Though, the document of the defence cannot be seen at this stage in view of the judgment State of Orissa vs. Debendra Nath Padhi (2005) 1 SCC 568, but at the same time, the said document is a public document issued by public authority and it goes into the root of the controversy and during the course of arguments, the authenticity of the said document had not been rebutted by Ld. Counsel for the respondent. In any case, Ld. Counsel for the respondent has himself also filed number of documents alongwith his reply to the application dated 15.02.2016 filed by the petitioner, many of which are also public documents from the office of Registrar of Companies. Therefore, the same can be looked into. From the said document, it appears that even ROC had issued notice to the Company H that as per Section 252 of the Companies Act, 1956, they were required to have at least three directors on the Board, being a limited company, but after the resignation of Ravi Kumar Lal, there were only two directors and the said letter was dated 04.08.2015 and no contrary recent doucment(s) have been shown by the Ld. Dcounsel for respondent after that of 04.08. 2015 in suport of his contention that there were more than three directors at the time of filing of the complaint in the year 2012.”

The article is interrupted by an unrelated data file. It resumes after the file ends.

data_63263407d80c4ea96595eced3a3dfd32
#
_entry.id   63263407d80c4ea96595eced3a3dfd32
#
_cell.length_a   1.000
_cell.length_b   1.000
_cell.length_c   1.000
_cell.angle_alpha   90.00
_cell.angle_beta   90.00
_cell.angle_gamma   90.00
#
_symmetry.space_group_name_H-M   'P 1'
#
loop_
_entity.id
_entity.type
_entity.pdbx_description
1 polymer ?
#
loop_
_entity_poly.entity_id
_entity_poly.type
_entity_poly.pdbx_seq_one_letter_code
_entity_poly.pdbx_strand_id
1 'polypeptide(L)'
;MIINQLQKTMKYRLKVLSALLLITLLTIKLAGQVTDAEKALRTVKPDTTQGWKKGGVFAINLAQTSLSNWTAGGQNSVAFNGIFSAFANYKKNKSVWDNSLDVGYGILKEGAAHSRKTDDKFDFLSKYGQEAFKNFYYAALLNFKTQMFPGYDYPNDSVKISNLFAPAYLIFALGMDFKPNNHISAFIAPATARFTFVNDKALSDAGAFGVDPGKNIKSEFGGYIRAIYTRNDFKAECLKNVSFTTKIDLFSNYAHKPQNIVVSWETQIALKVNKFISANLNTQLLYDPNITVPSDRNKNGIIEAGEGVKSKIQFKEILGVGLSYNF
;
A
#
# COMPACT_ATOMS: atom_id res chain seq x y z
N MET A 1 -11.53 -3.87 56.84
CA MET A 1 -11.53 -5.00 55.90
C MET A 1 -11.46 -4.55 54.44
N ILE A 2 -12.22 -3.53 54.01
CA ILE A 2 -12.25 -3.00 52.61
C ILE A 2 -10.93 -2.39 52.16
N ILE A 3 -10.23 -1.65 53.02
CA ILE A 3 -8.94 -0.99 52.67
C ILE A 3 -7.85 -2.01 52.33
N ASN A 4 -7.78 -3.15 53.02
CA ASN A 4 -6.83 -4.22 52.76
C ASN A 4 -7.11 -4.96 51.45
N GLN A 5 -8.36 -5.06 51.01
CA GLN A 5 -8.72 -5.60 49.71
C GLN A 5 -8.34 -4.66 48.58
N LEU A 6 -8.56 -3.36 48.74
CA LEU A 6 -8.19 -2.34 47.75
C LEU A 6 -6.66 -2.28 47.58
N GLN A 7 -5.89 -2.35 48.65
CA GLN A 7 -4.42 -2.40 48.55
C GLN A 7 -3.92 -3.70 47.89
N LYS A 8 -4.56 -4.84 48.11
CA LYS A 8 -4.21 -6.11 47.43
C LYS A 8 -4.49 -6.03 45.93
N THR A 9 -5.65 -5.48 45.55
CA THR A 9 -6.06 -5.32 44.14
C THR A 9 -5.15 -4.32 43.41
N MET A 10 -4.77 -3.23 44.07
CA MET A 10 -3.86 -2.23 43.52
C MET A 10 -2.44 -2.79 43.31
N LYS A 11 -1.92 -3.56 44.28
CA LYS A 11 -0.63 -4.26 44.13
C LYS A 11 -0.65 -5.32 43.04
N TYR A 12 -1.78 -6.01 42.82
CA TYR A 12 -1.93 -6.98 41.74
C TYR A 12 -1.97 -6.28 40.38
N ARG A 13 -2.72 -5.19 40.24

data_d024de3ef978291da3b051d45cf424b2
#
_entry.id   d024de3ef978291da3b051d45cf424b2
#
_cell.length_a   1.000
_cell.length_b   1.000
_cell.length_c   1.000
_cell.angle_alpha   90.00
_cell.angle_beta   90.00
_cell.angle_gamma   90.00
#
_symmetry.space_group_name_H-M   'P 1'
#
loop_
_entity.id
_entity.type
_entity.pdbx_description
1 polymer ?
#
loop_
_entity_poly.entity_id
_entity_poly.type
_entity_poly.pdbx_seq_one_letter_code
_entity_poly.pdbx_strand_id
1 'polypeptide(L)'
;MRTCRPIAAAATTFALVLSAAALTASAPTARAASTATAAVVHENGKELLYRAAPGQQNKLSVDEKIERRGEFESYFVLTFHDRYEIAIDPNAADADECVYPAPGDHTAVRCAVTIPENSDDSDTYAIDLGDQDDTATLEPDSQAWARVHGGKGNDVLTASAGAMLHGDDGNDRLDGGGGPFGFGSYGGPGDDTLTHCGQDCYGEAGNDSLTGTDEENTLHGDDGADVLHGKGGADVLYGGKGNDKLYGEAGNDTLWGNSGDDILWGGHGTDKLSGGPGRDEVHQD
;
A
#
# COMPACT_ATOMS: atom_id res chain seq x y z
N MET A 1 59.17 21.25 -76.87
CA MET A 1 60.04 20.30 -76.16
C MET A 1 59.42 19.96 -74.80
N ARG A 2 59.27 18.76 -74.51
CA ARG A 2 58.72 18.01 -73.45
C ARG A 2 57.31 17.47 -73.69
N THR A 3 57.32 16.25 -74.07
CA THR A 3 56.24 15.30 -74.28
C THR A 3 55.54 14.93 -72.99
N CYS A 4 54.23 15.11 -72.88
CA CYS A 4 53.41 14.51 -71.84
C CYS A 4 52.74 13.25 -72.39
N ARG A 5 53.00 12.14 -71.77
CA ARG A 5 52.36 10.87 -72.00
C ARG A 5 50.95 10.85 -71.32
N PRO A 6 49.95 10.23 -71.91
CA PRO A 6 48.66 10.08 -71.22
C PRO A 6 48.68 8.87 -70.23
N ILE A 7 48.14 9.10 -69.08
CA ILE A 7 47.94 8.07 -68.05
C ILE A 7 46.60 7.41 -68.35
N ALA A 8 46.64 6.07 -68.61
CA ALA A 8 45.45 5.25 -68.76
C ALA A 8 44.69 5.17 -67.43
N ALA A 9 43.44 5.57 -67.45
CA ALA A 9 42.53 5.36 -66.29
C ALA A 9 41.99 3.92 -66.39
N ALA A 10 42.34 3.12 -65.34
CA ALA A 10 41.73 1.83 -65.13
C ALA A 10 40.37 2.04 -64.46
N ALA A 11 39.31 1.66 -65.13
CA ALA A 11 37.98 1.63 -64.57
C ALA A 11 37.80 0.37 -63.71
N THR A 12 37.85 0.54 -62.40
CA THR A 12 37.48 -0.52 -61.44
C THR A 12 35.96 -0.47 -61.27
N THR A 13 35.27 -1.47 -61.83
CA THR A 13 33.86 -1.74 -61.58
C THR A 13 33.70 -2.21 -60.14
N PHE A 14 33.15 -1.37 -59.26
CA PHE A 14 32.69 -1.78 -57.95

“22….competency of the complainant to file the complaint in question appears to be totally lacking, rather there appears to be total lack of competence. Further, from the perusal of the Trial Court Record it appears that one complaint case bearing no. 1531/2010 titled Registrar of Companies vs. M/s Himgiri Fincap Ltd. In which the respondent was also accused no.2, was filed by the Registrar of Companies before the Court of Ld. ACMM, Tis Hazari Courts u/s 162/220 (3) for violation of 159 and 220 of Companies Act 1956, as it was observed in the said complaint that annual returns/balance sheet upto year 2009 were not being filed which was in violation of the provisions of the Companies Act. This also shows that the Company H was not doing any work nor any board meetings were taking place, probably due to the fact that Company lacked quorum/competency to hold any board meetings, as the company was not having minimum number of three directors for passing a valid resolution for doing any work/business under the Companies Act.”